We've also been working with one man, named T. T instinctively understands the gospel. He's not really a part of any church because he was bothered by this notion of "Blessing" and "Prosperity". "If we are not obeying our earthly fathers, we don't expect things. If we are sinning, it doesn't make sense that God would still bless us." Can I get an 'amen'? He just has a bit of a problem with the Word of Wisdom... and the Law of Chastity. But what gave me up is when he pointed out "The last time I did those things, I felt really empty. Whenever you guys come around, I feel... full... again. I hope you're getting me." We explained to him that that is the Spirit he was feeling. God promised the Spirit as an "earnest" or a foretaste of eternal happiness. How much more should we be seeking these feelings?! I can't remember if I said it last week, but I've noticed that 99% of the commandments are just about keeping us spiritually sensitive.

We should be moving out to Buduburam Friday this week. That's the unofficial word on the official Elder Farnbach information network, a system of APs, ZLs and Office Elders that keep the news flowing to this poor missionary out in the boonies. Seriously, the nearest companionship is an hour away. Many jokes are made about us being the last desperate outpost in a never-ending war on sin. We are winning, by the way.

Also, transfers aren't for forever, but the speculation is that Kasoa is being opened up again. This is dangerous news, because that means they could leave me here another transfer to orient the new elders. I love Buduburam and all, but... man, I've been in Kasoa for 9 months already. It would be nice to have other elders in my apartment.

We had a great lesson the Abrahamic Covenant yesterday at church. A lot of speculation goes into this... the Abrahamic Covenant is that Abraham received all the ordinances of the Gospel, the Priesthood and that this would be open to his children too. This means baptism, confirmation, endowment, and eternal marriage, and the Melchizedek Priesthood. Isn't that really simple? The Gospel is just that, though. Line upon line, step by step, it's really easy to understand. As a missionary, I'm really beginning to appreciate this. I think it was Harold B. Lee who said we must teach the Gospel in more then just a way that can be understood, but in a way no one can MISunderstand. As we've tried to keep it simple, we've realized it's already been made simple for us. Curse generations of know-it-alls and theologian theories!

Anyway, I wish I had more to write about, but like I said, I called yesterday, so... Love you all! Also, I fixed my voice recorder. At least, I think so...

Elder W. Farnbach

Monday, May 3, 2010

Priesthood Session!!! -- #35

Dear Friends and Family, May 3, 2010

So, Dad complained last week's letter was too short. This one should be long. In fact, I'm worried about how long it may be, but we'll see.

This past week started off different then any on my mission, as the APs came for Splits. Elder Barnard is probably as much of a mission-hero for me as Elder McGrath was, so it was a rare treat. A lot of what our split centered around is good planning. Buduburam is notorious for large teaching pools, so most of our instruction had to do with how to balance those people, and not lose anyone due to poor time-management. It paid off this week in spades. We taught 32 lessons, with TWO very light days (explanations later, don't worry, I wasn't just slacking), and had 7 new investigators at church (people who came for the first time after they had been taught). We were asked to report on our planning on Sunday night, and I could see the benefits from just one week of application. Stretched over this transfer, it should prove miraculous.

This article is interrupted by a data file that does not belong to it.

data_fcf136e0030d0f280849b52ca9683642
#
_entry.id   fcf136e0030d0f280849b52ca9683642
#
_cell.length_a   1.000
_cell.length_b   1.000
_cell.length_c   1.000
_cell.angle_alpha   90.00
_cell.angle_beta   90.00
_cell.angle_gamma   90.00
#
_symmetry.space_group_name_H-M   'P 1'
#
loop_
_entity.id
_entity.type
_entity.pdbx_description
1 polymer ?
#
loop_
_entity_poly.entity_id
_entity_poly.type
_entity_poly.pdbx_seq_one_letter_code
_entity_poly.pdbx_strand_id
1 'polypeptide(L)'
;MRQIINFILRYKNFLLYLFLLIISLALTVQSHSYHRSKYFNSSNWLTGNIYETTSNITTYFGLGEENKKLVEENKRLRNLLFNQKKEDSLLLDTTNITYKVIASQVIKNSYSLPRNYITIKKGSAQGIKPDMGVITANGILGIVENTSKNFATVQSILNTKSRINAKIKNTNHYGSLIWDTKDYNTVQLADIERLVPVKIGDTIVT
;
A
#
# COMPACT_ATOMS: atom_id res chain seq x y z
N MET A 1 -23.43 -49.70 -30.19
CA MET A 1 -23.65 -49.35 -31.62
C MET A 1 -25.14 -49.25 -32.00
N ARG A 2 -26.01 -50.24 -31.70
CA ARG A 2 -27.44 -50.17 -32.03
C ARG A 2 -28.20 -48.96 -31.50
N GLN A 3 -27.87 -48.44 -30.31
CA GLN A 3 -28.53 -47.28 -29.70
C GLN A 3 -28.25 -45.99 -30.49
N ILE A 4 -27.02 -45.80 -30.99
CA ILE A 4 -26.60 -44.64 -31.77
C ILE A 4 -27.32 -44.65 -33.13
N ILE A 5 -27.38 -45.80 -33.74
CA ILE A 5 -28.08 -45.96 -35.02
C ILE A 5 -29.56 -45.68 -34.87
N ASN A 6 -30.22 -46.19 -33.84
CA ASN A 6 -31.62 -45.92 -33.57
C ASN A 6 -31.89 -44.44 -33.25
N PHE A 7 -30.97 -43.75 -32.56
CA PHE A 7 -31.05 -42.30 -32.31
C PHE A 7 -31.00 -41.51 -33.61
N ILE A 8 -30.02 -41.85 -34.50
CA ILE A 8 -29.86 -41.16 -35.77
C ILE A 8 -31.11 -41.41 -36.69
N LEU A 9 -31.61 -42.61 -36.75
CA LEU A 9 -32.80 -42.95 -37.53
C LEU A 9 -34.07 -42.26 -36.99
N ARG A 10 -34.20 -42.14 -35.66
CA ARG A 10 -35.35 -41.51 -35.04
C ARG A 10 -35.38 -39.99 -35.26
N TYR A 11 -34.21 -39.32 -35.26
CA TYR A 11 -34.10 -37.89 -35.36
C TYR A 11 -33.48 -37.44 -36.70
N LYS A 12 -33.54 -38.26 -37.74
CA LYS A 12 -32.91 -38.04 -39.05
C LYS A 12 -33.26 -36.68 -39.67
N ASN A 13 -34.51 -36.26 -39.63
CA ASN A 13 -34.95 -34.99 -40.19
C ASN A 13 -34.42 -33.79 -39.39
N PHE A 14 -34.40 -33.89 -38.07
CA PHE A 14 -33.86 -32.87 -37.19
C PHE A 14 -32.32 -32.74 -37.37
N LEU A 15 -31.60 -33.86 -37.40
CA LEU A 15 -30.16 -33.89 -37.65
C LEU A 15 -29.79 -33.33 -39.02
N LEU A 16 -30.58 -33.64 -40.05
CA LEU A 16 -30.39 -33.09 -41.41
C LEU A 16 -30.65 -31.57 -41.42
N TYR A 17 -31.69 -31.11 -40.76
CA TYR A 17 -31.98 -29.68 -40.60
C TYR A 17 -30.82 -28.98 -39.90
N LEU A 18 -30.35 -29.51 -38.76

(I wrote a list in my planner of things I wanted to address. Give me a moment to consult it.)

Well, from that Tuesday up to Friday, nothing really happened - nothing monumental, anyway. We found out Friday that Bishop would be showing Priesthood Session at the Chapel instead of asking everyone to go to Kaneshie. Elder Q. and I both felt impressed to get all our male investigators we could to attend, especially the fathers. Saturday, for that reason, was very light. We spent about an hour for a Priesthood Round-up. One story in particular stands out. We've been trying to get Jacob F., Helena's husband and Mary's father, to attend Church. We went on Friday night and told him to be ready. He informed us he would be traveling that day, and promptly left to get ready. He said he was sorry, but so does everyone. I felt very impressed, though, that he would be there. He NEEDED to be there. So we talked to the whole family about preparing for Daddy. Mom washed his shirt for him, the younger boys washed and ironed their own clothes to be ready to go, polished his shoes, etc. Then, Elder Q. and I kneeled with the family to pray that Heavenly Father would make a way for Dad to be home in time, and by doing, would start Jacob on a path that would allow this family to experience the blessings of the Priesthood. We prayed that he would honor the preparation the family had made, and get Jacob home safely and quickly to allow him to come. I felt in my heart the calm that this would DEFINITELY happen. We came by, having warned and rounded up ALL the other men we could, and... he wasn't there. But, we called, and prayed, and he came! We brought him in to the chapel to Bro. Swary, who is now the High Councilor, but also the man who had been assigned to fellowship him. You've never seen a better smile, I promise. This same idea was made incredibly manifest in Elder Oak's talk. We need to pray to KNOW God's will, and then prepare for it to happen. Then it can happen. It was like God gave us the object lesson, THEN had an Apostle point it out to us.